What the Hell is Digital Ownership?

Joe Coll

Mar 25, 2024

In our first blog, we introduced Witness and our vision for making digital ownership accessible and incentivized at any scale. Unlike the physical world, where ownership is defined by possession of a tangible or scarce object, digital objects can be easily copied and precisely duplicated at virtually no cost. Since the ownership of a digital object cannot be verified by possession or scarcity alone, the tangible value shifts from the object itself to its underlying provenance. In this second blog, we aim to describe our framework for defining digital ownership, which relies on the fundamental properties of provenance.

Let’s start by considering a file - any digital object regardless of format, size, storage location or function. To define its provenance, we start by asking: “what properties could someone potentially verify about a file”? We believe there are three fundamental properties, which must be publicly and cryptographically verifiable, in order for a file to possess the requirements for digital ownership.


3 Properties of Verifiable Provenance

1. Content: what is it?

The exact contents of a file can be verified with a unique, cryptographic hash (also known as a checksum). Thanks to the properties of hash functions, you can verify what the file is and whether it has been modified. 

  • ELI5: Bob sends Alice the hash of a file he wants her to download. Alice downloads the file from Craig, who she doesn’t trust. If the hash of the downloaded file matches the hash Bob sent her, Alice doesn’t need to trust that Craig gave her the correct file.

  • In Web2: VirusTotal calculates a hash when you upload a file, and uses the hash to check if that exact file has been previously scanned by the service.

  • In Web3: A newly proposed block on a blockchain must include the correct hash of the previous block to ensure a consistent and linear history.

2. Authorship: who signed it?

The authorship associated with a file can be verified with cryptographic signatures and corresponding public keys. If the same public key is associated with multiple identities (see ENS, Clusters), you can verify who signed the file.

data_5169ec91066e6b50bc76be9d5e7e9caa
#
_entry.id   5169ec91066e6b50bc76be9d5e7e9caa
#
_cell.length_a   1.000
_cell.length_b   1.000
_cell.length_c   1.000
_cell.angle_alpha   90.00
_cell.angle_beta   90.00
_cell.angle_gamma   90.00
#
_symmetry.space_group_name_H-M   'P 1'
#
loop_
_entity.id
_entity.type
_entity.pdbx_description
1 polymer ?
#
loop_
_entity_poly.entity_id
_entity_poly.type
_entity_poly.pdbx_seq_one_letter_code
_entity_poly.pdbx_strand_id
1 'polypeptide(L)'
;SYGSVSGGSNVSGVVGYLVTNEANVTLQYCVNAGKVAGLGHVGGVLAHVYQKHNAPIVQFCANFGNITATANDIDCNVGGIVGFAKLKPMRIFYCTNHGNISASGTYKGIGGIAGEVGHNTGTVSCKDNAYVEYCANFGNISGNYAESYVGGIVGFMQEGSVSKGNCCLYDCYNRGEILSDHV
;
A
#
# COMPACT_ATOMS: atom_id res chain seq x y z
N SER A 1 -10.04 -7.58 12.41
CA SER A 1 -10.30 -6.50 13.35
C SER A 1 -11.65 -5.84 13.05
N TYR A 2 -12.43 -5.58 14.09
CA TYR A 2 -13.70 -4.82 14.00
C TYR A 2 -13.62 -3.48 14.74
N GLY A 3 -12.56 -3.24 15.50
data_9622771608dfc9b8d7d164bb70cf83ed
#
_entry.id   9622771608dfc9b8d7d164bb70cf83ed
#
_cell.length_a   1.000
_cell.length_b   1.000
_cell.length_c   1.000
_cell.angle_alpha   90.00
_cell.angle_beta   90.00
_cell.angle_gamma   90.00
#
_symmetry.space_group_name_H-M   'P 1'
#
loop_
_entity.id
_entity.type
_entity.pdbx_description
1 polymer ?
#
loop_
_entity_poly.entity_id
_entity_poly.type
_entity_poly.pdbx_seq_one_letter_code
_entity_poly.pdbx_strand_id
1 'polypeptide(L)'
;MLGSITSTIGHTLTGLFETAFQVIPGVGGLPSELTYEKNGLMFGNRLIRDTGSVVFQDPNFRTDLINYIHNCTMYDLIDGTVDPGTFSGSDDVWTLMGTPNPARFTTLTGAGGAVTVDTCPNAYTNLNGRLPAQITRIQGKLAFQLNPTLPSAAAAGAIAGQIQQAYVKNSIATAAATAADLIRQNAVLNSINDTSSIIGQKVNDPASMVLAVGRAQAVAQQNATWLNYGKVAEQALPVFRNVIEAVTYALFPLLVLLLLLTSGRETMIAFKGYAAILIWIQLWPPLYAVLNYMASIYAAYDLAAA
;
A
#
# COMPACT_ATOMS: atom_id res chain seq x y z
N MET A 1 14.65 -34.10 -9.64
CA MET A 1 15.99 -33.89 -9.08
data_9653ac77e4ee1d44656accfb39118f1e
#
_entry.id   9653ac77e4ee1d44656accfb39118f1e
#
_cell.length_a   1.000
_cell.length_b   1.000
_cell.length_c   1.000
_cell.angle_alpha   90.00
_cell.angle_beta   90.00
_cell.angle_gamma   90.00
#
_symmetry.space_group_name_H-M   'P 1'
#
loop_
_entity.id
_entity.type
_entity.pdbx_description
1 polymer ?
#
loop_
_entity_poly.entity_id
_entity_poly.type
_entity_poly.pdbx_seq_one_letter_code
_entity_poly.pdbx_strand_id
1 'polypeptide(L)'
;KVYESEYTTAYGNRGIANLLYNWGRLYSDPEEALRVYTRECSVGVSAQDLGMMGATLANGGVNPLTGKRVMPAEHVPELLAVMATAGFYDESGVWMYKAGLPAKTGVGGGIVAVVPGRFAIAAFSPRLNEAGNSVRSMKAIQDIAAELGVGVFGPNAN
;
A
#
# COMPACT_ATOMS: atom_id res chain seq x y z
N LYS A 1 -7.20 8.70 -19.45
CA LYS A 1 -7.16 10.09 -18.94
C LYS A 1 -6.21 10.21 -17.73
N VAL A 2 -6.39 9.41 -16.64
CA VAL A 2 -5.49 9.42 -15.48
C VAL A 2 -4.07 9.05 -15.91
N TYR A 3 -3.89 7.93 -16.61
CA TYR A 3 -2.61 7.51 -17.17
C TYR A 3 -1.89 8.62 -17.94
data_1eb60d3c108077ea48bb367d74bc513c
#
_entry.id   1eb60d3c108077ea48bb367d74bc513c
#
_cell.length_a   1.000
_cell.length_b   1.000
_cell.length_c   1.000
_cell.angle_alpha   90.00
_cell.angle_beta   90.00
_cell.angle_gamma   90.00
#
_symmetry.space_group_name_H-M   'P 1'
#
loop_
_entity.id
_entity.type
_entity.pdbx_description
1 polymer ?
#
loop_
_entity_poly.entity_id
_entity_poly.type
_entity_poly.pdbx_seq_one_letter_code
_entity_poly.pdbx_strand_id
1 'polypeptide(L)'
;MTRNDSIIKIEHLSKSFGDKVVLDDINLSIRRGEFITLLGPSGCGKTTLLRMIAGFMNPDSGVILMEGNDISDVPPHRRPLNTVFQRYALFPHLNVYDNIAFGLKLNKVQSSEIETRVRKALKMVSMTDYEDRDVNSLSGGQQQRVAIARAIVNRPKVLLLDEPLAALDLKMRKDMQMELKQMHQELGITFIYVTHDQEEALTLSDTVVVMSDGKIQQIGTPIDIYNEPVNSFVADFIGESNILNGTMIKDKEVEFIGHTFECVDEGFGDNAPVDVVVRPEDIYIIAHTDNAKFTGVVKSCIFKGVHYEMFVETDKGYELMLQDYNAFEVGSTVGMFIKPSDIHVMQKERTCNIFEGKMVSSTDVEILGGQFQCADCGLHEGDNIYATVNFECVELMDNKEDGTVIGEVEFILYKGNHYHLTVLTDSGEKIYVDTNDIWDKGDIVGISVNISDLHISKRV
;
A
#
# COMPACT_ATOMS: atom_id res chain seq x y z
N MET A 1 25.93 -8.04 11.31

• ELI5: Bob signs a file and tells Alice his corresponding public key. Alice downloads the signed file from Craig, who she doesn’t trust. If Alice verifies Bob’s signature on the file, she knows Craig couldn’t have spoofed the file.

  • In Web2: Modern email clients sign every email (via DKIM) so that the receiver can verify (via DNS) that the message was not spoofed or modified by an adversary.

  • In Web3: Every transaction broadcast to a blockchain must contain a verifiable signature to ensure the owner of an account approved the transaction.

3. Chronology: when did it exist?

The chronology of a file can be verified with an inclusion proof and a corresponding verifiable data structure (see VDS) such as a public blockchain. If an inclusion proof is available, you can verify when a file existed relative to other files.

  • ELI5: Bob creates and signs a file on January 1st, 2023. A year later, Alice downloads the file from Bob, but she does not trust Bob and thinks he may have modified the file and resigned it. If Alice verifies an inclusion proof for the downloaded file, she can verify that it existed on January 1st, 2023 and that Bob could not have modified the file since then.

  • In Web2: Every SSL certificate on the modern internet must be included in a VDS (see Certificate Transparency) before an internet browser will use it to establish an encrypted connection (see HTTPS). This ensures Certificate Authorities can be audited and held accountable in the event that their keys are used to issue malicious certificates.

  • In Web3: Witness allows users to create inclusion proofs for any file without upfront or dynamic onchain transaction fees. These proofs allow anyone to verify when a file was last modified using only the proof and one of the many public blockchains where Witness Protocol is deployed.


In this blog post, we explored the key properties required for establishing publicly verifiable provenance – content integrity, authorship verification, and chronological existence – which form the foundation for digital ownership. By leveraging cryptographic primitives such as Witness Protocol, we can create a framework that enables trustless verification of digital ownership for any scale of data. We encourage everyone to try the protocol right now by cosigning this blog! In future blogs, we’ll share more about the novel use cases and incentive mechanisms that Witness Protocol unlocks.

At Witness, we are empowering anyone to create and issue digital ownership without the friction or upfront costs typically associated with public blockchains. We believe scaling access to onchain verifiability has the potential to unlock net new ownership, coordination and incentive mechanisms for application developers, creators and users alike.If you are interested in leveraging Witness as a part of your application or use case today, feel free to reach out to our team via hello@witness.co. If you are also motivated by these ideas, we are hiring engineers and would love to discuss our open roles with you.

Special thanks to Sina Sabet and Josh Benaron for feedback and discussions.

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